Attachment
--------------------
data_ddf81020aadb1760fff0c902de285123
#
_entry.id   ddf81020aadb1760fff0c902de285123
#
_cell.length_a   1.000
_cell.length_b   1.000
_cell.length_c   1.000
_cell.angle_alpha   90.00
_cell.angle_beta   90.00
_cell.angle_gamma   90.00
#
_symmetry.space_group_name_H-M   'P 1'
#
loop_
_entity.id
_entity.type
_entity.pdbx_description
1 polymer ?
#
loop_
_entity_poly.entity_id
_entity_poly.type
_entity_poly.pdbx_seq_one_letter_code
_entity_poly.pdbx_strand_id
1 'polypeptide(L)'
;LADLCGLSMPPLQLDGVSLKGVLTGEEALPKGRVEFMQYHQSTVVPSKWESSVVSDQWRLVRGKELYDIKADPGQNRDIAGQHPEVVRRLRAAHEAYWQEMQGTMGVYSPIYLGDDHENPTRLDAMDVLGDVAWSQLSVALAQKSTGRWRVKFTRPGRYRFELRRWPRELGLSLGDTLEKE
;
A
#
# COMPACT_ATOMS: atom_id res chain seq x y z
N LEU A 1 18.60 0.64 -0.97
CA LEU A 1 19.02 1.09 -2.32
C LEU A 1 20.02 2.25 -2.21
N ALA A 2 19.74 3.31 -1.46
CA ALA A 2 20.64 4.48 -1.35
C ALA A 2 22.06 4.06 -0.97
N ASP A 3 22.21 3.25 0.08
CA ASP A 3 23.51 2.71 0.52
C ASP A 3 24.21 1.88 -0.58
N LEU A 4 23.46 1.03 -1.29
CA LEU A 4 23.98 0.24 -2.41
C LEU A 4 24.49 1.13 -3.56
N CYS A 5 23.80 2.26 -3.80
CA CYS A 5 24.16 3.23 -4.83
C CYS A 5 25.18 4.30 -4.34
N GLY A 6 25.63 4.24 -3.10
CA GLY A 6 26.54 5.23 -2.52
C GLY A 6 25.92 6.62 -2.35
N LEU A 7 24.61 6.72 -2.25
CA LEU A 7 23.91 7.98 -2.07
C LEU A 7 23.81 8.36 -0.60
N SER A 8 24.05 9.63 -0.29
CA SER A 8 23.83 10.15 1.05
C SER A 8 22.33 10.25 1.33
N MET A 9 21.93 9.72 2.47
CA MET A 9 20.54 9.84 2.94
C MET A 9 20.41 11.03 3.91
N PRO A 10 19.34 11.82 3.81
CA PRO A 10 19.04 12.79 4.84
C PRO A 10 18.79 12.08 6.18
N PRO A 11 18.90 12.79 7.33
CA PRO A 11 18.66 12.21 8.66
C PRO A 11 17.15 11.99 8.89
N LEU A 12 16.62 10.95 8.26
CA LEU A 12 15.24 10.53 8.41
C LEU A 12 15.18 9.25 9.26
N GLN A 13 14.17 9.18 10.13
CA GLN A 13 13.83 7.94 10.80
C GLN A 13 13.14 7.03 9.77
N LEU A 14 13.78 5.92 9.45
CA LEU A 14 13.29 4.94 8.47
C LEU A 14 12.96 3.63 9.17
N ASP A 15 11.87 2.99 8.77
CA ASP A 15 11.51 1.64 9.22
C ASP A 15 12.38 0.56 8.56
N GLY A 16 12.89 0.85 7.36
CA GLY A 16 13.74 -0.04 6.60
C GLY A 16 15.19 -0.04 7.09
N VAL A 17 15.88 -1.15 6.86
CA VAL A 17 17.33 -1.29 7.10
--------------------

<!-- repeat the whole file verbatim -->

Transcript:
data_ddf81020aadb1760fff0c902de285123
#
_entry.id   ddf81020aadb1760fff0c902de285123
#
_cell.length_a   1.000
_cell.length_b   1.000
_cell.length_c   1.000
_cell.angle_alpha   90.00
_cell.angle_beta   90.00
_cell.angle_gamma   90.00
#
_symmetry.space_group_name_H-M   'P 1'
#
loop_
_entity.id
_entity.type
_entity.pdbx_description
1 polymer ?
#
loop_
_entity_poly.entity_id
_entity_poly.type
_entity_poly.pdbx_seq_one_letter_code
_entity_poly.pdbx_strand_id
1 'polypeptide(L)'
;LADLCGLSMPPLQLDGVSLKGVLTGEEALPKGRVEFMQYHQSTVVPSKWESSVVSDQWRLVRGKELYDIKADPGQNRDIAGQHPEVVRRLRAAHEAYWQEMQGTMGVYSPIYLGDDHENPTRLDAMDVLGDVAWSQLSVALAQKSTGRWRVKFTRPGRYRFELRRWPRELGLSLGDTLEKE
;
A
#
# COMPACT_ATOMS: atom_id res chain seq x y z
N LEU A 1 18.60 0.64 -0.97
CA LEU A 1 19.02 1.09 -2.32
C LEU A 1 20.02 2.25 -2.21
N ALA A 2 19.74 3.31 -1.46
CA ALA A 2 20.64 4.48 -1.35
C ALA A 2 22.06 4.06 -0.97
N ASP A 3 22.21 3.25 0.08
CA ASP A 3 23.51 2.71 0.52
C ASP A 3 24.21 1.88 -0.58
N LEU A 4 23.46 1.03 -1.29
CA LEU A 4 23.98 0.24 -2.41
C LEU A 4 24.49 1.13 -3.56
N CYS A 5 23.80 2.26 -3.80
CA CYS A 5 24.16 3.23 -4.83
C CYS A 5 25.18 4.30 -4.34
N GLY A 6 25.63 4.24 -3.10
CA GLY A 6 26.54 5.23 -2.52
C GLY A 6 25.92 6.62 -2.35
N LEU A 7 24.61 6.72 -2.25
CA LEU A 7 23.91 7.98 -2.07
C LEU A 7 23.81 8.36 -0.60
N SER A 8 24.05 9.63 -0.29
CA SER A 8 23.83 10.15 1.05
C SER A 8 22.33 10.25 1.33
N MET A 9 21.93 9.72 2.47
CA MET A 9 20.54 9.84 2.94
C MET A 9 20.41 11.03 3.91
N PRO A 10 19.34 11.82 3.81
CA PRO A 10 19.04 12.79 4.84
C PRO A 10 18.79 12.08 6.18
N PRO A 11 18.90 12.79 7.33
CA PRO A 11 18.66 12.21 8.66
C PRO A 11 17.15 11.99 8.89
N LEU A 12 16.62 10.95 8.26
CA LEU A 12 15.24 10.53 8.41
C LEU A 12 15.18 9.25 9.26
N GLN A 13 14.17 9.18 10.13
CA GLN A 13 13.83 7.94 10.80
C GLN A 13 13.14 7.03 9.77
N LEU A 14 13.78 5.92 9.45
CA LEU A 14 13.29 4.94 8.47
C LEU A 14 12.96 3.63 9.17
N ASP A 15 11.87 2.99 8.77
CA ASP A 15 11.51 1.64 9.22
C ASP A 15 12.38 0.56 8.56
N GLY A 16 12.89 0.85 7.36
CA GLY A 16 13.74 -0.04 6.60
C GLY A 16 15.19 -0.04 7.09
N VAL A 17 15.88 -1.15 6.86
CA VAL A 17 17.33 -1.29 7.10